British photographic history

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Vintage camera auctioned for world-record 898,000 dollars

As reported in the blog earlier this year, the world's first commercially produced camera, a daguerreotype, dating from 1839 and bearing the rare signature of its French inventor, sold at auction in Vienna today for a record 732,000 euros (898,000 dollars). It broke the previous record of 576,000 euros, fetched during a Westlicht auction in 2007 for a similar daguerreotype camera made by the Paris company Susse Freres.

The wooden sliding box camera was privately owned by a family of opticians from Braunschweig in northern Germany for generations who had kept the camera in their living room as a decorative object. The 170-year-old apparatus was built in Paris in limited numbers from Jacques Daguerre's original plans by his brother-in-law, Alphonse Giroux.


The daguerreotype, one of only a dozen in the world, all in museums, was put up for sale by the WestLicht auction house in Vienna today (29/5/10), and said that was the highest bid ever for a camera. The winning bid for the historic camera was 610,000 euros, to which was added a 20-percent tax levy, bringing the total price to 732,000 euros. The starting price for the apparatus was 200,000 euros.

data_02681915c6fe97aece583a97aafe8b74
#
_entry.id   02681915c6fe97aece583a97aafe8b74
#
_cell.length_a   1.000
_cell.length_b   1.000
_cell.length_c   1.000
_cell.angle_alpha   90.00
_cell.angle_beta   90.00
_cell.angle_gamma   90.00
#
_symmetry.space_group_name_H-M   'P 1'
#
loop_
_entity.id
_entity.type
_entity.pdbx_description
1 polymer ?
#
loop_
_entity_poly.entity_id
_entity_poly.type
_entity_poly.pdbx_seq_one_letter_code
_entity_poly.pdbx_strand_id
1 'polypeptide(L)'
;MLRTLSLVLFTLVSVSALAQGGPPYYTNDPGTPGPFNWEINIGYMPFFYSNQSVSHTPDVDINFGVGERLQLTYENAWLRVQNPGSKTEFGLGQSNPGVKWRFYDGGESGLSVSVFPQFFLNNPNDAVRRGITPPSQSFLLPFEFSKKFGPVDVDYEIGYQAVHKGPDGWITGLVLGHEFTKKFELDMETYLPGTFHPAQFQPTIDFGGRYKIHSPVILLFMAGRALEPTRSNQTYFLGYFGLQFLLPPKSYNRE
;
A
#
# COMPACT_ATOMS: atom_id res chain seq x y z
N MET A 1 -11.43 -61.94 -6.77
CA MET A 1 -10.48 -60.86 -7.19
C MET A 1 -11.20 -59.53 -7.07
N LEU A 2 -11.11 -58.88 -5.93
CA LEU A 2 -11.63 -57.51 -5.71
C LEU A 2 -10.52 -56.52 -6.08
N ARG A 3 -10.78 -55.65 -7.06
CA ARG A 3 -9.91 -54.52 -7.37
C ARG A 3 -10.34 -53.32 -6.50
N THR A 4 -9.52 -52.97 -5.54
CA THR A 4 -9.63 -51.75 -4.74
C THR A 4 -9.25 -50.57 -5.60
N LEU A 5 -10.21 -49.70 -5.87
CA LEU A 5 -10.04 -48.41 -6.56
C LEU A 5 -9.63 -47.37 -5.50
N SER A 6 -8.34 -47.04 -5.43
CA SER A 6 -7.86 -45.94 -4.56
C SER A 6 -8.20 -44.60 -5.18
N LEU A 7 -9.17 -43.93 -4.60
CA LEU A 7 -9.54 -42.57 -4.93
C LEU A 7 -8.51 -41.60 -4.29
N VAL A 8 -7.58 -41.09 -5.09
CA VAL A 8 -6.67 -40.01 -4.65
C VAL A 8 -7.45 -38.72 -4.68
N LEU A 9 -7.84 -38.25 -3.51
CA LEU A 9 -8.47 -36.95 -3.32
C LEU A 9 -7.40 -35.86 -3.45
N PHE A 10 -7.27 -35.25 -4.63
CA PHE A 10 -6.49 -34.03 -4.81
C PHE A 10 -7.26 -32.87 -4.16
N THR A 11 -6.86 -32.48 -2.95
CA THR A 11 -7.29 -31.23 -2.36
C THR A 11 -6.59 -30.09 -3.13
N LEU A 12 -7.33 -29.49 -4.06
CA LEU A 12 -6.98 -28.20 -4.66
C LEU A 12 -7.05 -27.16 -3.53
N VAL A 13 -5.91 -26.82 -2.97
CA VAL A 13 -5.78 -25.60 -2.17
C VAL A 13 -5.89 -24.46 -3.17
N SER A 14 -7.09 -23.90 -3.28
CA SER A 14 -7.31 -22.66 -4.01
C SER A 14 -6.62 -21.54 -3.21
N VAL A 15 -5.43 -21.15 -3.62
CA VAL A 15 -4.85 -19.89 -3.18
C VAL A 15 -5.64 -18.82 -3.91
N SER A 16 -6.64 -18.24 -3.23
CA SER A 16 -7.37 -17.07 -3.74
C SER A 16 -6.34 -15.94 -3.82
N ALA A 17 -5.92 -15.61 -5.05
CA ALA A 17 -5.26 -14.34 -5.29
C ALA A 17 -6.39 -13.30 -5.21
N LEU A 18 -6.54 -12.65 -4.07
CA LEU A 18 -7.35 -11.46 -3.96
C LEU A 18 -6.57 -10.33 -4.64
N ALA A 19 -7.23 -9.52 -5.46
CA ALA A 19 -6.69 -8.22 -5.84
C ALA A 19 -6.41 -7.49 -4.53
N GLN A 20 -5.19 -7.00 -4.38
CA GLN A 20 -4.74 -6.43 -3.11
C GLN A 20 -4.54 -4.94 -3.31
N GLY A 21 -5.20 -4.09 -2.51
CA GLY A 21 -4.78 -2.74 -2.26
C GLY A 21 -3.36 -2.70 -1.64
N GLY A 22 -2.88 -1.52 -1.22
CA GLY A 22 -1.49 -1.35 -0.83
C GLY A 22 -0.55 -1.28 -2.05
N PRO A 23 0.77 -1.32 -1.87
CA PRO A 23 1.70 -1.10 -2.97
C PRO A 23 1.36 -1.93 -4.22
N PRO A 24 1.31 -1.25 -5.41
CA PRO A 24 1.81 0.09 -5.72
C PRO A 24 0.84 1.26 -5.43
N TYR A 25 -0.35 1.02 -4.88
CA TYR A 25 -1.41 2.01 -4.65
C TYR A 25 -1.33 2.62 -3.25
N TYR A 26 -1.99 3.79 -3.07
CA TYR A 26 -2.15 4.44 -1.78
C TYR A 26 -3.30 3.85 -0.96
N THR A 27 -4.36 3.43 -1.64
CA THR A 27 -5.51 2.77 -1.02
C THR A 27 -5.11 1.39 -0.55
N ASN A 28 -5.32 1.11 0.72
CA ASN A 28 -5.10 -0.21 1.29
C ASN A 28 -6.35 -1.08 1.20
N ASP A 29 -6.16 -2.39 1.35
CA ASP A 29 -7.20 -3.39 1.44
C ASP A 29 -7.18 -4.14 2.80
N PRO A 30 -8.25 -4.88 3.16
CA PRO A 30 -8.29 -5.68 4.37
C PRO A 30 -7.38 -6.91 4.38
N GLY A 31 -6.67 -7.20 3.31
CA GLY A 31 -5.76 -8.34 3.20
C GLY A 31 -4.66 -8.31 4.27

The new owner, who requested anonymity, is a collector from the Asian mainland who bid by telephone, said Ema Kaiser, a spokeswoman for the auction house that specializes in vintage photographic equipment.


'Wow, that was cheap,' she quoted him as saying after he had trumped another collector and a museum that were also trying to obtain the Paris-made wooden box camera.


"It is the first time in the world that a daguerreotype bearing Daguerre's signature and made in the Giroux workshop has been offered for sale," WestLicht gallery director Peter Coeln told AFP. The owner who gave the daguerreotype up for auction "had received it as a gift in the 1970s
from his father after receiving his diploma as an optician," Coeln said. Every detail of the daguerreotype including the lens, the plaque signed by Daguerre himself, the black velvet interior and the ground-glass screen are in their original state, WestLicht said.


The Giroux-made daguerreotype is known for having a golden plaque on it
stating that "no apparatus is guaranteed unless it has the signature of
M. Daguerre and the stamp of M. Giroux." The pioneering camera also came
with a user's manual, written in German and edited in 1839 by the
publishing house Georg Gropius in Berlin.


Daguerre never had exclusive rights to the process he invented, instead receiving a pension for himself and the heir of his former partner Nicephore Niepce from the French state, which declared
photography a gift to the world. But businessman Daguerre figured out a way to make money from his fame by signing contracts with the two French workshops giving them exclusive rights to make and sell the equipment.

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